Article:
The limited number of paramedics in Louisiana’s capital city are finding themselves in even higher demand since Baton Rouge General Medical Center has launched its own ambulance service to transport some patients.

Baton Rouge General’s ambulance service, which started in January, is being used only to transfer patients between its midcity location on Florida Boulevard and its Bluebonnet Boulevard hospital, not to respond to emergency calls.

Still, ambulances have to be staffed with paramedics and Baton Rouge General has been busy scooping them up — something that has had an impact on the privately held Acadian Ambulance Service.

Justin Cox, operations manager at Acadian Ambulance, said the company has lost several paramedics to Baton Rouge General. He declined to release specific numbers on how many but said Acadian Ambulance employs more than 100 paramedics in the Baton Rouge area, which includes seven parishes.

“Anytime you open up a new market, you have to get those resources from somewhere,” Cox said.

Baton Rouge General’s move to create the new ambulance service comes amid an announcement last week that the hospital will close its midcity emergency room. The emergency room had increasingly become a hub for emergency transports from much of north Baton Rouge following the closure of Earl K. Long Medical Center.

Baton Rouge General used to use Acadian Ambulance to transfer patients between its hospital facilities but now has the option of using its own ambulances for many of those transports.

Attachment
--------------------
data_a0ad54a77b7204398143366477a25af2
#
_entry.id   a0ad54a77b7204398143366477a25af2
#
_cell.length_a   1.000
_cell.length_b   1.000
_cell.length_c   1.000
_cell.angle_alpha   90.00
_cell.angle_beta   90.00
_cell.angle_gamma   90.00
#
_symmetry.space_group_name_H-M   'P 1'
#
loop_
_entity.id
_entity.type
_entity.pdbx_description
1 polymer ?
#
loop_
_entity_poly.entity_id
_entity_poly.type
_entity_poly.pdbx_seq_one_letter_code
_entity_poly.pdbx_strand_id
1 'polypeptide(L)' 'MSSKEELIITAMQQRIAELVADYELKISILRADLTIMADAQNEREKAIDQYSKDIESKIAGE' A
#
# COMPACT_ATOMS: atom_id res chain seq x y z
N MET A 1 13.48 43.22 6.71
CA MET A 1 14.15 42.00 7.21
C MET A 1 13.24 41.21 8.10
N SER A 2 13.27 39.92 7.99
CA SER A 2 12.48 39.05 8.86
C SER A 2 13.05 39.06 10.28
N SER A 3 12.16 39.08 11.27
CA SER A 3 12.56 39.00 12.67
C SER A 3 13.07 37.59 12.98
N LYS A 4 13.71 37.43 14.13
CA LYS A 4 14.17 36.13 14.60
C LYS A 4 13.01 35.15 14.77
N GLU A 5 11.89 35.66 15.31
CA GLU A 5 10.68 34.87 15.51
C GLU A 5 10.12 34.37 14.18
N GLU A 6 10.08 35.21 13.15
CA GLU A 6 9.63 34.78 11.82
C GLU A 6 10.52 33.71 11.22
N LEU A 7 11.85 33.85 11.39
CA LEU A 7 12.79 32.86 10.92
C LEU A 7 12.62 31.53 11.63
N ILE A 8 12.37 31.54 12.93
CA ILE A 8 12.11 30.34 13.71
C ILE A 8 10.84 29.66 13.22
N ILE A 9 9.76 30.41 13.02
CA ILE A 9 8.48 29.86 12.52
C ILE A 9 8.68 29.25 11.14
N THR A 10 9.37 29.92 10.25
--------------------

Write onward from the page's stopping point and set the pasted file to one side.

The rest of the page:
John Jones, a doctor at Baton Rouge General, said the two companies are not in competition and added “we really want to continue to partner with them on this.” Cox said Baton Rouge General has used Acadian Ambulance’s services since 1985 but that there is no formal partnership between the two.

Jones said Baton Rouge General has seven paramedics who transport patients between hospitals and that the hospital publicly advertised for the jobs.

“The volume of transfers that we have is going to determine the growth,” Jones said when asked about plans for the future of the hospital’s ambulance service.

Cox said it’s his understanding that Baton Rouge General will continue to use Acadian Ambulance for many of its transports, including the special critical care transport.

The new Baton Rouge General ambulance service won’t compete with the city-parish’s Department of Emergency Medical Services or Acadian Ambulance in terms of emergency transports.

The Baton Rouge General ambulance service, in its current form, will travel only between the Baton Rouge General hospitals and will not respond to the 911 calls to which EMS responds.

Acadian Ambulance backs up EMS and also provides many nonemergency transports as part of its operation, such as bringing people to nursing homes and to other hospitals for treatment.

Mike Chustz, EMS spokesman, said the Baton Rouge General ambulance service itself will not affect EMS because the two provide different kinds of transportation. He said the Baton Rouge General service has had “very little impact” on EMS staffing.

But one of Chustz’s hopes may no longer be a reality with the closure of the midcity ER. He said he was hopeful the new ambulance service would free up emergency room beds more quickly, which would cut down on the amount of time EMS paramedics spend waiting to drop off patients at the hospital.

Chustz told The Advocate after the ER closure was announced that the change would likely stretch the amount of time EMS workers wait to transfer patients from the ambulance to the ER. He now envisions increased EMS demand and said they may have to add more ambulances to keep up, while Cox also said the ER’s closure would affect Acadian Ambulance.